The Center for Biological Diversity has launched a groundbreaking report, On Time, On Target: How the Endangered Species Act Is Saving America’s Wildlife, a powerful new review of the effectiveness of the Endangered Species Act.
The report provides an in-depth look at 110 protected species from all 50 states — from whales and sea turtles to foxes and whooping cranes — to determine how well the Act is working across the country.
The results are stunning: 90 percent of the studied species are recovering right on time to meet recovery goals set by federal scientists.
The study is a potent rebuke of recent critiques by right-wing politicians who deem the Act a failure. In fact, it’s just the opposite. The Center found that, again and again, wildlife and plants from every corner of the country are being saved from extinction and placed squarely on the road to recovery by the Endangered Species Act.
You can check out species in your area on this new interactive regional map of the 110 species.
Ultimately, the report should transform our national conversation about the strength and success of the Endangered Species Act, giving the Act solid protection from those who want to tear it down.
This is a great moment for all of us who care deeply for endangered plants and animals,so please sign the Center for Biological Diversity’s petition and ask your senators to support the Endangered Species Act.
On the next pages, you can find some highlights of species who have been saved by the Act, or you can read the full report at www.ESAsuccess.org and share this important step forward on Facebook and Twitter.
Black-footed ferret. This 2-foot-long, black-masked member of the weasel family once occurred in central grasslands and basins from southern Canada to Texas but is now one of the most endangered mammals in North America. In the early 1900s, the United States was likely home to more than 5 million ferrets. But ferrets, which hunt prairie dogs for food and live in their burrows, were almost wiped out early in the 20th century after agricultural development and rodent poisons devastated prairie dog populations.
13 years after they were listed as endangered in 1967, the last captive ferret died, and the animals were thought to be extinct in North America. Then in 1981, a small relic population was discovered in a Wyoming prairie dog colony. Between 1991 and 1999, about 1,200 ferrets from that population were released in Wyoming, Montana, South Dakota, Arizona and along the Utah/Colorado border. At least two of those reintroduced populations are established and no longer require releases of captive-raised ferrets. Biologists estimate there are now a total of about 1,410 black-footed ferrets living in the wild.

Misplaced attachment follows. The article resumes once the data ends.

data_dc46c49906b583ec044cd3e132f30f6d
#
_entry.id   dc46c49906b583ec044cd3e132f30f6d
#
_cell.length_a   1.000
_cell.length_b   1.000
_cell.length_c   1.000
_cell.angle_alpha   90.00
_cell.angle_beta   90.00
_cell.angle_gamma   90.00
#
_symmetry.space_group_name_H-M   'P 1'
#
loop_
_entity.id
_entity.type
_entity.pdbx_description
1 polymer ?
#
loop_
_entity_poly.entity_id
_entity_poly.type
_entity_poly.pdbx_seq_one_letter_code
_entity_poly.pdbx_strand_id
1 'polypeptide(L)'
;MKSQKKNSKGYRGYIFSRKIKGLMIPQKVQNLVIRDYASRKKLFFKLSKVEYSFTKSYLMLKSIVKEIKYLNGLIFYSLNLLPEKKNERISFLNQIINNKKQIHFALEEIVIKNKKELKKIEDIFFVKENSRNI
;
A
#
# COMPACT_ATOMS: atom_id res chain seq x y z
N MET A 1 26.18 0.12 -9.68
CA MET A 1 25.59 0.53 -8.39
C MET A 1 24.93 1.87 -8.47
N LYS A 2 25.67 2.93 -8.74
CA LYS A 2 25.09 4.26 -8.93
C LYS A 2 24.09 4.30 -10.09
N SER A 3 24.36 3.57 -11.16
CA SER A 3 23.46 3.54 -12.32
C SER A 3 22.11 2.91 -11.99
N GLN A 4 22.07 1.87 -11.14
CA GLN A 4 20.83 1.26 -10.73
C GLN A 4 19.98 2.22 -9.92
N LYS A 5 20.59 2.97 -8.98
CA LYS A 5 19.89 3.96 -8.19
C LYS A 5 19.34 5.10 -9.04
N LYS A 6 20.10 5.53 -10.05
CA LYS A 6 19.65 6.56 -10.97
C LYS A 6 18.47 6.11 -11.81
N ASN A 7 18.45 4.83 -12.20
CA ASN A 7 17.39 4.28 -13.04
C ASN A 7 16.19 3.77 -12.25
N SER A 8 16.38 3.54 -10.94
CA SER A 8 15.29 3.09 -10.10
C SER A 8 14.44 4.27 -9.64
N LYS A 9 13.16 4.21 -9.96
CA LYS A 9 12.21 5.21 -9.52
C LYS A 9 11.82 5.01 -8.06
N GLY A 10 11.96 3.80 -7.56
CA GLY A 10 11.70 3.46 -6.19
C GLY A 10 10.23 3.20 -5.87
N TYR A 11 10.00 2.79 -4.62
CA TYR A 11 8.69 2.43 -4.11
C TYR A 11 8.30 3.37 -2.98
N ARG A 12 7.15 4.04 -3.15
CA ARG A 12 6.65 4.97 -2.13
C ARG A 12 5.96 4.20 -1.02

American crocodile. In pre-Columbian days, the coastal tip of South Florida was literally crawling with thousands of American crocodiles. By the time they were listed as endangered in 1975, hunting for sport and skins as well as overcollection for zoos and museums had reduced their numbers to as few as 200. With the entire population, including only 10 to 20 breeding females, living in one small area of northeastern Florida Bay, American crocodiles were in stark danger of becoming little more than a memory.
Only eight years after gaining Endangered Species Act protection, populations had grown to about 1,000, and crocodiles had already returned to much of their historic range, from Biscayne Bay and Key Largo to Florida’s southwestern coast. In 2005, the crocodiles’ numbers reached 2,085, and two years later the species was downlisted to threatened.
California least tern. The decline of these small seabirds that like to fish for anchovies and smelt in the shallow coastal waters of central and Southern California began in the late 19th century, due to the desirability of their feathers for women’s hats. In the decades after the Migratory Bird Treaty Act of 1916 ended that threat, populations again began to plummet as habitat was wiped out by development and recreational pressures.
By the 1940s, terns were extirpated from most beaches of Orange and Los Angeles counties and were considered sparse elsewhere. When listed as endangered in 1970, just 225 nesting tern pairs were recorded in California. Protection of nest beaches from development and disturbance, and active predator-control programs, allowed the species to steadily increase to about 7,100 pairs in California in 2004. In 2006, the U.S. Fish and Wildlife Service recommended downlisting of the California least tern. In 2010, a population of 6,568 was recorded.
P.S. You can download a PDF of the 16-page report here.
Photo credits: American alligator and island fox photos courtesy National Park Service, Black-footed ferret by Randy Matchett, United States Fish and Wildlife Service, California least tern courtesy Flickr Commons/USFWS Pacific Southwest Region